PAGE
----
July 15th, 2019

Rock of ages!

By Woodard, Dale on April 3, 2019.

Herald photo by Ian Martens Dave Fletcher, LCI teacher and event volunteer, shows off his centuries old family heirloom curling rock during the World MenÕs Curling Championships at the Enmax Centre. @IMartensHerald

Dale Woodard

Lethbridge Herald


You won’t see this particular rock sliding down one of the sheets at this week’s Pioneer Hi-Bred World Men’s Curling Championships at the Enmax Centre.

You won’t see it being timed by a player nor will you see it as part of some impressive raise, triple-takeout from the field of world-class men’s curling talent that leaves the crowd breathless.

But make no mistake, this particular chunk of curling history has made the rounds at this year’s world championship, and judging by the numerous photo ops, has duly impressed those who have seen it.

The artifact in question is an heirloom of Dave Fletcher’s family paying homage to his Scottish roots in the form of a curling stone known as the Roddick Rock, which made its way to North America in the 1700s when the family emigrated from Scotland.

“Every Scottish family would have two stones,” said Fletcher Monday during the evening draw of the world championships where he’s working as a volunteer.

So when you went to curl, you would take your stones with you, you curl with your stones and take them home. So they figured if they were going to leave Scotland they were going to take their curling stones. (So) they took them across the ocean.”

As United Empire Loyalists, the Roddicks fled the United States during the American Revolution to Canada, bringing the two stones with them.

“Eventually one of them broke apart, so then they had the one stone and it became a family heirloom that we kept passing down,” said Fletcher.

Through the generations, that remaining stone stayed in Ontario, ultimately ending up in the hands of Gordon and Catherine Reidt, distant relatives of Fletcher’s in Pickering, Ont.

When Fletcher’s son, Jackson, won high school curling provincials with LCI two years ago, the seed was planted for the rock to come out west.

A visit from Fletcher’s parent’s, Jim and Deb, with the Ontarian relatives during a cross-Canada jaunt also helped.

“We had no idea it existed,” said Fletcher. “It was such a beautiful gesture from this family that, honestly, we hadn’t even met. It’s my mom’s cousin. It was so neat because mom and dad didn’t know they had this rock. They got to chatting one night and for them just to say ‘You have a son and a grandson in curling?’ They looked at each other and left the room, whispered for a bit and came back with this rock. It was meant to be, they gave it in person.”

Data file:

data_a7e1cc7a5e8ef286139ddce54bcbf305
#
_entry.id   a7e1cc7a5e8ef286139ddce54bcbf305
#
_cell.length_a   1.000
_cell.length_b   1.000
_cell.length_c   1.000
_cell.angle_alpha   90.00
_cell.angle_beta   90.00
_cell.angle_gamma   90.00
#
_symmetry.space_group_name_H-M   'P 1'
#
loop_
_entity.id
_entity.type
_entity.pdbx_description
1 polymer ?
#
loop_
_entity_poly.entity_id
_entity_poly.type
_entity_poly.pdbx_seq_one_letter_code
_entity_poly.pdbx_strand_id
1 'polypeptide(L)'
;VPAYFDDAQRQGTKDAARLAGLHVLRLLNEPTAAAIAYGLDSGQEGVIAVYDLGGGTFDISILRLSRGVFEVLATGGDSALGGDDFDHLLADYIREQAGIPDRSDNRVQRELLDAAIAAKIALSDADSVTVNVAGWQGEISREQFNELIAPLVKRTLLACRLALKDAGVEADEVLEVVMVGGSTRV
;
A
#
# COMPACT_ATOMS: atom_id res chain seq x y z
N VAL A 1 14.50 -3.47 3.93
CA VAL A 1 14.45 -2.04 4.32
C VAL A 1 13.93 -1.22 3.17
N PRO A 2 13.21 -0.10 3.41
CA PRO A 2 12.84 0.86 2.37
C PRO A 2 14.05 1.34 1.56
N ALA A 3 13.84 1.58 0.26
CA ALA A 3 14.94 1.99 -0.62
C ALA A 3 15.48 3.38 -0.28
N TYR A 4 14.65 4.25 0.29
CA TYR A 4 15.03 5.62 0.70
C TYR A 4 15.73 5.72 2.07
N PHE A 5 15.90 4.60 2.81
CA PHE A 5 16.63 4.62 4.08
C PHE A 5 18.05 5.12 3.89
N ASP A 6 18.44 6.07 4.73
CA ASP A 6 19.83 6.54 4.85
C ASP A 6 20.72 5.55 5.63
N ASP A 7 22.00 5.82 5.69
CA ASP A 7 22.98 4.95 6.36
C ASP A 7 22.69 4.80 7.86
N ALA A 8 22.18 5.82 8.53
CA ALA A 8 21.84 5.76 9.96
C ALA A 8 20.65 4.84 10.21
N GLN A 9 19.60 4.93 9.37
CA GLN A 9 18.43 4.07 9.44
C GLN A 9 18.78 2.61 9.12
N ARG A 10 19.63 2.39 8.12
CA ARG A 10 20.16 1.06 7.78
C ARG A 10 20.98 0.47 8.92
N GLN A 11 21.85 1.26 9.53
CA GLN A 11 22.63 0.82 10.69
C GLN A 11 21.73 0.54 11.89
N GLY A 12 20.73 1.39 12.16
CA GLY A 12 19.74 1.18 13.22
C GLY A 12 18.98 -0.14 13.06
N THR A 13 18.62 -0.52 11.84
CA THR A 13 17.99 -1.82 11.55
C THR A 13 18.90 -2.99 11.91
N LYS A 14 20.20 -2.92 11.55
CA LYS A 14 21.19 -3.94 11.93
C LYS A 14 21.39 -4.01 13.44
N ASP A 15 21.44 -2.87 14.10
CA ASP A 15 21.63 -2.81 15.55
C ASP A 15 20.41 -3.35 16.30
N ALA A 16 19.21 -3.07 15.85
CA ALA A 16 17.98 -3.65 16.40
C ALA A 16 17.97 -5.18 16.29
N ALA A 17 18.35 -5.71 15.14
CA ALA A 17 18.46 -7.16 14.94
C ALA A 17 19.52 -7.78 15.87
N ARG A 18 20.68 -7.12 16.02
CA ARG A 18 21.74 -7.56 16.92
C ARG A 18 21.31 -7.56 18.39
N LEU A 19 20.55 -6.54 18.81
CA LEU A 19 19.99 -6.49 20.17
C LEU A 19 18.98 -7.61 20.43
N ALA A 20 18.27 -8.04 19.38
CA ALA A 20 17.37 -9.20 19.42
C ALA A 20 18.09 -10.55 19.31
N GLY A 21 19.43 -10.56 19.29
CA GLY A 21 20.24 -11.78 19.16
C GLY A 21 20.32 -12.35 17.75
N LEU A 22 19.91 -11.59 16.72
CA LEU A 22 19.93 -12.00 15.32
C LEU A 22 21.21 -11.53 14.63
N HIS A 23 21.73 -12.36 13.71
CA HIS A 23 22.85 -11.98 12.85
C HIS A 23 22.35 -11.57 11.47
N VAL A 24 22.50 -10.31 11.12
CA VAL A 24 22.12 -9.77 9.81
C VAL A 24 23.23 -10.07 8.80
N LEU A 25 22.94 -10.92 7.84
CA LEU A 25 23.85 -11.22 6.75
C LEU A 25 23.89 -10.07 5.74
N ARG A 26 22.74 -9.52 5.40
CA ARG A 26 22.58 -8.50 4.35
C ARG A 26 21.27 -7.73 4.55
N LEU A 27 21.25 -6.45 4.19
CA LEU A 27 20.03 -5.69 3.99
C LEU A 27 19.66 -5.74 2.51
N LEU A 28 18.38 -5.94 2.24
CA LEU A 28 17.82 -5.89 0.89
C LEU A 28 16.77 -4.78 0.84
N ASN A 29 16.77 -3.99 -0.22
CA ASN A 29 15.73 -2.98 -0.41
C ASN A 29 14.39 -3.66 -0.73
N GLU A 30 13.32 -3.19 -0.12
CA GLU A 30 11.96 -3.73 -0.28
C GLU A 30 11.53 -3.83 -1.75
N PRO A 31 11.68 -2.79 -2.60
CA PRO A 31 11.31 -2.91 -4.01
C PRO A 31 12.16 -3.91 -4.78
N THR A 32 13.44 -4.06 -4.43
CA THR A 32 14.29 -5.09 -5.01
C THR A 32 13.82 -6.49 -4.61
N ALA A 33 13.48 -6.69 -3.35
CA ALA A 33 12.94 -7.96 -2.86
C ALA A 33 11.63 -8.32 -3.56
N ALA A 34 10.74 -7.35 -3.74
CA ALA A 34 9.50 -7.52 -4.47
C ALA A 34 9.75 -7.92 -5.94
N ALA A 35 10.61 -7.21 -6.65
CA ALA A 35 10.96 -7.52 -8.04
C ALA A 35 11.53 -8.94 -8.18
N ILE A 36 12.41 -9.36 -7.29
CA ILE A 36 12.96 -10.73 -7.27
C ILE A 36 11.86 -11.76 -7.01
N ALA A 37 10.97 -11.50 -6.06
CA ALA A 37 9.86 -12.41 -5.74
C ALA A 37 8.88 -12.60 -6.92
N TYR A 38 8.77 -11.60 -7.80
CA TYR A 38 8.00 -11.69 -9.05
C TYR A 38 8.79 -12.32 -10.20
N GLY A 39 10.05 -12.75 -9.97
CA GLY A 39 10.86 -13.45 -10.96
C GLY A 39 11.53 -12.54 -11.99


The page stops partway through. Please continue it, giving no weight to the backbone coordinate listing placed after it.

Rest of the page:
Then Fletcher’s parents took the heirloom out west and gave the father and his son a family history lesson.

“Mom and dad came back after their cross-Canada tour and said ‘We have something we need to tell you about,'” said Fletcher. “They told us the whole story and then they brought the rock out. It’s amazing. You think about some French families who might have a piece of the Bastille and that’s their families legacy of their french connection. For us to have this little bit of Scotland in our house just makes us feel so much more connected to the grand story of curling itself, but also our Scottish roots.”

Since then, Fletcher and Jackson have taken the Roddick Rock to plenty of high-profile curling events.

Kevin Martin and Rachel Homan are among the high-profile rock throwers who have had photo ops with the stone.

This week, members of Russia, the Netherlands, U.S., Sweden, Canada and, of course, Scotland have posed with the stone.

Martin even played the role of historian with the family heirloom.

“He investigated and looked at it and said it’s the second-oldest rock he’s ever seen,” said Fletcher. “The only one he’s seen that he thinks is older is on the Plains of Abraham after the battle of the English and the French. They cut cannonballs in half and they curled during the winter. So he thinks those are probably the oldest. But these would actually be pretty close because they are from the 1700s.”

The rock is a chunk of granite.

“Definitely not the same dimensions of curling rocks today,” said Fletcher. “It’s a little chipped up and banged over the years. The running surface is completely the entire bottom section of the rock and the hitting surface is the entire side wall, so it’s radically different from the curling rocks we see today.”

Fletcher said the goal is to get the Roddick Rock to more high profile events before passing it on to the next generation.

“One day we’ll keep the rock going on its journey down the family line.”

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